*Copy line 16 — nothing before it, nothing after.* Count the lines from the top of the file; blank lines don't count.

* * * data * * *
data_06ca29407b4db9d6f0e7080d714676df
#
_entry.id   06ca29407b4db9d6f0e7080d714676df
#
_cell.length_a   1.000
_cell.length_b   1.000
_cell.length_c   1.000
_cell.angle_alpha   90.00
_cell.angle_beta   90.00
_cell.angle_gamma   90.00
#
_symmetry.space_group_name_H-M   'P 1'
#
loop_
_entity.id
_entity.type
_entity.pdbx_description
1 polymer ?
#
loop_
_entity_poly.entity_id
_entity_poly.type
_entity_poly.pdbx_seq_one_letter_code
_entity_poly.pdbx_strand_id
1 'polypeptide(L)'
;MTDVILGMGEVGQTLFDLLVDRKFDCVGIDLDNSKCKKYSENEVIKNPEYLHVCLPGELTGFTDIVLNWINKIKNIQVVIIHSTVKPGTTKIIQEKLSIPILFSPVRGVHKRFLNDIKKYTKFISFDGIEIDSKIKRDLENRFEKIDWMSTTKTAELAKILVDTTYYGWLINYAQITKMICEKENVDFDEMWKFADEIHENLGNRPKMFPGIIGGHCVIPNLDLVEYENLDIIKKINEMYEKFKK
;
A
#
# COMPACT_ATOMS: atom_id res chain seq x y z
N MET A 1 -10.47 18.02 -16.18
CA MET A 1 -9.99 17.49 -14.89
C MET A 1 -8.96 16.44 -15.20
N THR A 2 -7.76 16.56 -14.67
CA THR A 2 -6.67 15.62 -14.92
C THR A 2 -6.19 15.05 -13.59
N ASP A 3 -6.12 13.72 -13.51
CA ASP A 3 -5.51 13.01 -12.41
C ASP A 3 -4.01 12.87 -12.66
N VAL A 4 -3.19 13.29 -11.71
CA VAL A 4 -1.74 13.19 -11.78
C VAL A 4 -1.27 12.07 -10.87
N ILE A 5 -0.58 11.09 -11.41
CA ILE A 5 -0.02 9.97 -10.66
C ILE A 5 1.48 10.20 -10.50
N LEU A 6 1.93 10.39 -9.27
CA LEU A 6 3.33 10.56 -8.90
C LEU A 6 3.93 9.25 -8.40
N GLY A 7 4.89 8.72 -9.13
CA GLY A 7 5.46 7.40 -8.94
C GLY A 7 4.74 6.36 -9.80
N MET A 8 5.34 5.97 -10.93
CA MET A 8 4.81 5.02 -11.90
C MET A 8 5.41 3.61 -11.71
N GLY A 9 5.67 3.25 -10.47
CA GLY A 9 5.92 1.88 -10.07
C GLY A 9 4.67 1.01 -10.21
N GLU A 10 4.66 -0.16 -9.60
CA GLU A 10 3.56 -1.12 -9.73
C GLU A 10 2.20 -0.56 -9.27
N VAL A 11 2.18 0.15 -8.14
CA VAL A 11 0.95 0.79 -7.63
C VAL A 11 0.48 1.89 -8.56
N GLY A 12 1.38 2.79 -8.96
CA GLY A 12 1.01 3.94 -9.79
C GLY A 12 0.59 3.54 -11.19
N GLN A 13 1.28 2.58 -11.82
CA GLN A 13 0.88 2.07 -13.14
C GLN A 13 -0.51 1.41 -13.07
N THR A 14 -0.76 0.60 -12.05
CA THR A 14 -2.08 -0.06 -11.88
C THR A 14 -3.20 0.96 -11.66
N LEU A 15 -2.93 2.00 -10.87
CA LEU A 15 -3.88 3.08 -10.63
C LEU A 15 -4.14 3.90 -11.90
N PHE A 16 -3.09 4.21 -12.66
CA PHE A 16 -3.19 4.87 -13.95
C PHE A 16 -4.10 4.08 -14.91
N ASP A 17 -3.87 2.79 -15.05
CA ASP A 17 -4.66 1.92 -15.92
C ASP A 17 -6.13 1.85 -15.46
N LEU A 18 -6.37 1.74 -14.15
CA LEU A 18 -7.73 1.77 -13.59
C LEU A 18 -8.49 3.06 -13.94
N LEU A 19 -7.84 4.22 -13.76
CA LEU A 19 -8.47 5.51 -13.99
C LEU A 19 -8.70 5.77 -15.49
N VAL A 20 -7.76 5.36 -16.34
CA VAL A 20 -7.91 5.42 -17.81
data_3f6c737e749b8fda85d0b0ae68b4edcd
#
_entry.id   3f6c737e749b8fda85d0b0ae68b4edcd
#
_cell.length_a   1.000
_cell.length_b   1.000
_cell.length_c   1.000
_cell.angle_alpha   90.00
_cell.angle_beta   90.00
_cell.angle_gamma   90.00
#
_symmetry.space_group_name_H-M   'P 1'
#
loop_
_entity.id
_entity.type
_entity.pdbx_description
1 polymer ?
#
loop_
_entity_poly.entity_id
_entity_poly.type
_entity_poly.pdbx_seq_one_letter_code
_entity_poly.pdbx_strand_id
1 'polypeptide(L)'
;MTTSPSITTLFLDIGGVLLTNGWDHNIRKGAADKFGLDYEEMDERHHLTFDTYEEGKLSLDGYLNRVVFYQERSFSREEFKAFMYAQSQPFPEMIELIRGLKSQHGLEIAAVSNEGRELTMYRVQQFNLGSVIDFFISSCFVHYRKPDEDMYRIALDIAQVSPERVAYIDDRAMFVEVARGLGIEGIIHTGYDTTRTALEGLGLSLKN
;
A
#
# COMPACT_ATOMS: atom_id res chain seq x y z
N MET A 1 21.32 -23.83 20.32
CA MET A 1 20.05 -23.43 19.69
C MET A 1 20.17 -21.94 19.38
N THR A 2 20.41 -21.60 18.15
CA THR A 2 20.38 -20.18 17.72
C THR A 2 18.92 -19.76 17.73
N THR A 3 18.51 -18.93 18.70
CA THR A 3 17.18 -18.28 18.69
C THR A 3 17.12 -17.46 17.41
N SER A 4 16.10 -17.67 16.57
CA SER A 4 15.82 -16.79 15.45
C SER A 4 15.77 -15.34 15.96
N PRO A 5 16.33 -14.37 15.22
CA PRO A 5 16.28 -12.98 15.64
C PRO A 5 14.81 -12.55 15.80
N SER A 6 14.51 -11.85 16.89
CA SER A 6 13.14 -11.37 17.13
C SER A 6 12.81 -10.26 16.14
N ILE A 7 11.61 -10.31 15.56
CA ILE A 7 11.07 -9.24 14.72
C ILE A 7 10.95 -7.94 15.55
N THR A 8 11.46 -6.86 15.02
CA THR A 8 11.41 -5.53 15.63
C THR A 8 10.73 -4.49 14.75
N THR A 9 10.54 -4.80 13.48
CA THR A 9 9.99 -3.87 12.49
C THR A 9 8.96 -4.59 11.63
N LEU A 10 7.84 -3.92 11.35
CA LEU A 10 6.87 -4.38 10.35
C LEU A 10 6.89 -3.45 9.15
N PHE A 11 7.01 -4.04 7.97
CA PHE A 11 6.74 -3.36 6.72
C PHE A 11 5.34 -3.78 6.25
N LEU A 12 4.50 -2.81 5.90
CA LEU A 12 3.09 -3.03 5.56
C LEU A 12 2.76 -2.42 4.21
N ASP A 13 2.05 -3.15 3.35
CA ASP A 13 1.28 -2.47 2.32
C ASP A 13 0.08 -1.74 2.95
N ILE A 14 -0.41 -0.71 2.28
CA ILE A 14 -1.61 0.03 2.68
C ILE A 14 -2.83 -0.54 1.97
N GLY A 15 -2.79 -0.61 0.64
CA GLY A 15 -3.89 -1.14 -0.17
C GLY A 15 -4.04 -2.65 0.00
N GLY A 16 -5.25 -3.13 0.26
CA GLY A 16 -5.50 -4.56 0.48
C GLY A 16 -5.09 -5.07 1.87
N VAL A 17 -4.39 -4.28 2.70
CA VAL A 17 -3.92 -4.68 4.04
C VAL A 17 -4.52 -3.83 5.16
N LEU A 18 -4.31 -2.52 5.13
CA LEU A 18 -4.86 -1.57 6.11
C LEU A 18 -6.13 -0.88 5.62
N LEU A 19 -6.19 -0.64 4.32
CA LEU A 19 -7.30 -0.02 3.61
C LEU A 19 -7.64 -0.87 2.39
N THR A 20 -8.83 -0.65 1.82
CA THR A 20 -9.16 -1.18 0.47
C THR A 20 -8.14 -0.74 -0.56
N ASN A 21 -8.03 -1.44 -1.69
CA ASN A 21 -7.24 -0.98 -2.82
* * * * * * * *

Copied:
_entity.type